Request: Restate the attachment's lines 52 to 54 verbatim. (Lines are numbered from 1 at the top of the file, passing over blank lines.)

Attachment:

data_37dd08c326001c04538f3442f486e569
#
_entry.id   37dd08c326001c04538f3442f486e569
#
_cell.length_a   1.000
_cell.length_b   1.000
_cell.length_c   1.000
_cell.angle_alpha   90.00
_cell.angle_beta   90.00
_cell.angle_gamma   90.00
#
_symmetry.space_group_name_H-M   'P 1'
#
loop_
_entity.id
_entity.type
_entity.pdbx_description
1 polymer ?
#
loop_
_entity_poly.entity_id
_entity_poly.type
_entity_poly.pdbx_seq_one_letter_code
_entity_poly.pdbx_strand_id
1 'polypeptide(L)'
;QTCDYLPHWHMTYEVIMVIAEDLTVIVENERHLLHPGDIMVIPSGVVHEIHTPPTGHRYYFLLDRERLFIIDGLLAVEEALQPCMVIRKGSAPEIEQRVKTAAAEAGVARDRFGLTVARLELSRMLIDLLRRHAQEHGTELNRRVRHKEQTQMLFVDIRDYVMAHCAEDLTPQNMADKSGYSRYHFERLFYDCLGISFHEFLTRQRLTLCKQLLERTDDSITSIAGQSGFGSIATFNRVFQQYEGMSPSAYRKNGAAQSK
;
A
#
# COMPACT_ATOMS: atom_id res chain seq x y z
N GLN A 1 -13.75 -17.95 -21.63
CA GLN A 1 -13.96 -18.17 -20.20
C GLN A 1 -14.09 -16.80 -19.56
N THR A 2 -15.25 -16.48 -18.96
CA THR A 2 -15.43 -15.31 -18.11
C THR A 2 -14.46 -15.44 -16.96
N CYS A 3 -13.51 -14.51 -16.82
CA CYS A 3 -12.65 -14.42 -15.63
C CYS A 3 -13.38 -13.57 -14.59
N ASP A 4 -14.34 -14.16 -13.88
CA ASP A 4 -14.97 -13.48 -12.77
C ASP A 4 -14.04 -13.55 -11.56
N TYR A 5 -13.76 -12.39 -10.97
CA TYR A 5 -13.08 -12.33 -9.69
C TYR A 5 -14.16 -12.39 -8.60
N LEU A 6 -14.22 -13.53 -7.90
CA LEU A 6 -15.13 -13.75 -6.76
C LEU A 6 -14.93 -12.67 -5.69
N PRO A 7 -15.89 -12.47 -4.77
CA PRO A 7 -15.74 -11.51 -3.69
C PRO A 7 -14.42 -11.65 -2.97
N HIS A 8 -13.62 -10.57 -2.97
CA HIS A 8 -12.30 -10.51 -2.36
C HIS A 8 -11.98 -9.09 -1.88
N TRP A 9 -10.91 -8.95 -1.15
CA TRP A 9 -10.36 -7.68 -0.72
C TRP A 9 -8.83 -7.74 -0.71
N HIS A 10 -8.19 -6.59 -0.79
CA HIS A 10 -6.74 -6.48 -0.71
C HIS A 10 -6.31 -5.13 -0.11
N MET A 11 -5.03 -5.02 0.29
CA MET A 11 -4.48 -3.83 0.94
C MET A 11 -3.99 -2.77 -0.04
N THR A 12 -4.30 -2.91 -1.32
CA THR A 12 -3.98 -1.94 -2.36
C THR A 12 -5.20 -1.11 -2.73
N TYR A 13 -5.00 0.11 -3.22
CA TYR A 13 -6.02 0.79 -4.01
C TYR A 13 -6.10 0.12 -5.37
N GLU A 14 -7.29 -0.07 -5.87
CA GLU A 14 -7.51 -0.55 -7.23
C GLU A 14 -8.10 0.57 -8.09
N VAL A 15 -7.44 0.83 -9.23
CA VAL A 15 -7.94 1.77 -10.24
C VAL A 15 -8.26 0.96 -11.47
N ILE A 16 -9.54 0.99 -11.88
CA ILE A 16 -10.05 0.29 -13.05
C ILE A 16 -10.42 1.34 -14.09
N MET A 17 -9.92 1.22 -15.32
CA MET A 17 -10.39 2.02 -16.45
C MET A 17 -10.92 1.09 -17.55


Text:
N HIS A 8 -13.62 -10.57 -2.97
CA HIS A 8 -12.30 -10.51 -2.36
C HIS A 8 -11.98 -9.09 -1.88